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Edge Weekly 6: Topical trap, folk forbearers, emo influences

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Listen to this week’s 10 tracks here.

Jim-E Stack – Somebody

Brooklyn’s Jim-E Stack owes his diverse sound to growing up in San Francisco, where he was exposed to everything from underground rappers to the instruments of Chinese immigrants. “Somebody” calls back to the ’80s, featuring hazy production and the infectious slap bass re-popularized by artists such as HAIM and the 1975.

070 Shake – I Laugh When I’m With Friends But Sad When I’m Alone


Jersey rapper 070 Shake recounts her growth out of a drug-addicted community and finding solace in music on her 2018 album, “Glitter.” The first song on the record, “I Laugh When I’m With Friends But Sad When I’m Alone” starts with a stripped-down piano melody, then introduces a slapping drum track, which will back her hard-hitting delivery through the album’s remainder.

Rainbow Kitten Surprise – Hide

Contrary to what the colorful name would suggest, Rainbow Kitten Surprise is an indie-folk outfit from the mountains of Boone, North Carolina. The band’s 2018 single, “Hide,” echoes big-name rock bands from the 2010s, such as Kings of Leon, with an unmistakeable Southern twang and bouncy roar of guitars.

The Decemberists – Starwatcher


Portland’s The Decemberists were forbearers of the indie-folk explosion, forming in 2000 and defining the sound before artists like Fleet Foxes brought it to the top of alternative charts. On its eighth studio album, “I’ll Be Your Girl,” the band doesn’t stray from its epic, eclectic sound and folklore-inspired lyrics.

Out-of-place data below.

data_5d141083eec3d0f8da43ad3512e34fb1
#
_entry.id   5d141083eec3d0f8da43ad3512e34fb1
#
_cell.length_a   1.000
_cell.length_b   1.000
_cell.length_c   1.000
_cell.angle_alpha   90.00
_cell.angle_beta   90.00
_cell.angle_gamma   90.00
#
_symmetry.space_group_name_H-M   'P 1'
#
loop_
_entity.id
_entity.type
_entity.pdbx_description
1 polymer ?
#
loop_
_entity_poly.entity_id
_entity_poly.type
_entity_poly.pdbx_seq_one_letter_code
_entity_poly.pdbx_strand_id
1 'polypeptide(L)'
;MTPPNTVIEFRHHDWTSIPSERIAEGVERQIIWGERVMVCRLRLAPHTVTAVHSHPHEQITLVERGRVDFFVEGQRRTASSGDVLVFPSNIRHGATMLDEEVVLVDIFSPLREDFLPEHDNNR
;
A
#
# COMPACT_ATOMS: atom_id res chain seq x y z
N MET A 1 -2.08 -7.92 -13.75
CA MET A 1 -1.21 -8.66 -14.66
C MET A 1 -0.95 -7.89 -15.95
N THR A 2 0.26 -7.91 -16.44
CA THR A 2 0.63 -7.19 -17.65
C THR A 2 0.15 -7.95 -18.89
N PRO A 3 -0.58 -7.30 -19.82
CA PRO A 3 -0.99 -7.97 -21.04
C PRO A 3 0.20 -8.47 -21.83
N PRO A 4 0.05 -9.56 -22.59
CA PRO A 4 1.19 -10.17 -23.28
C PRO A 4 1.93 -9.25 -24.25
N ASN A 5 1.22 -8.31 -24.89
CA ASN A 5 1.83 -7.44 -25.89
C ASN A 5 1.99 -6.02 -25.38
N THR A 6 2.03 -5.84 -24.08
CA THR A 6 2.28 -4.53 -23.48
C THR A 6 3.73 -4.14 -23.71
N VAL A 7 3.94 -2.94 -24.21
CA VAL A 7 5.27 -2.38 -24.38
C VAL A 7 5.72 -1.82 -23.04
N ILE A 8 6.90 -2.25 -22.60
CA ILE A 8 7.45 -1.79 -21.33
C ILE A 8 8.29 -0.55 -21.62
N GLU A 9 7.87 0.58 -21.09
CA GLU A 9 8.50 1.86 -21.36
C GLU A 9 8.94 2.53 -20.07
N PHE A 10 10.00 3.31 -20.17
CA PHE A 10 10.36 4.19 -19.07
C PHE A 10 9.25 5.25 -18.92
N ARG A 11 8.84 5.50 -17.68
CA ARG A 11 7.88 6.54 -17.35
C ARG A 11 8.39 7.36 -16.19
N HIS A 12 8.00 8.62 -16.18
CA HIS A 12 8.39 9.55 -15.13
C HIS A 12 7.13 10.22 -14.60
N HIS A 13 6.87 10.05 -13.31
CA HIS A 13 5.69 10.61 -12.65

Marian Hill – Differently


This Philadelphia electro-pop duo earned its fair share of radio time last year with the release of the danceable single “Down.” “Differently” is a bit more sinister – the whispery vocals and cutting drum track tell the story of a jealous ex-lover dissing her ex’s new love interest and trying to win him back.

Pouya – Voices


Latching onto the musical movement sometimes called “emo-trap,” this 305-based rapper layers lyrics about struggle and self-loathing over unsettling minor chords. Niche as the genre may be, Pouya will be performing alongside other rappers and trap artists at Miami’s Rolling Loud festival this spring.

Gulfer – Dog Life


This Montreal band is one of the last standing perpetuators of ’90s emotive hardcore – with the melodic dexterity of math rock and the gruff vocals and lo-fi production of punk, Gulfer truly belongs among its predecessors: American Football, Cap’n Jazz and Sunny Day Real Estate. “Dog Life” captures the notes of irony and cynicism that have always been lyrical staples of the genre.

Snail Mail – Pristine

19-year-old Lindsey Jordan, a Baltimore native, is part of a rising movement of emo-influenced female singer-songwriters. Like her peers Soccer Mommy, Phoebe Bridgers and Julien Baker, Jordan’s music is confessional and cathartic, founded on self-taught guitar riffs and lyrics about self-discovery.

Preoccupations – Decompose

Formerly known as Viet Cong, Canadian noise-rock band Preoccupations continues perpetuating its post-punk sound – this time, without the cultural appropriation. “Decompose,” a track off of the aptly-named 2018 record, “New Material,” calls on sounds from ’80s new wave and ’60s psychedelic rock while continuing to push the boundaries of rock’s musical conventions.

grandson – Thoughts & Prayers

Jordan Benjamin is grandson, a Jersey-based trap, rock and rap project. Like twenty one pilots, Benjamin’s gritty, hard-hitting sound marries minor chords and bass drops in ways that we’ve heard before. Trite as his style may be, though, grandson’s message is substantiative – “thoughts & prayers” is a haunting call to action in the wake of mass shootings and unchecked violence.

March 31, 2018

Reporters

Haley Walker


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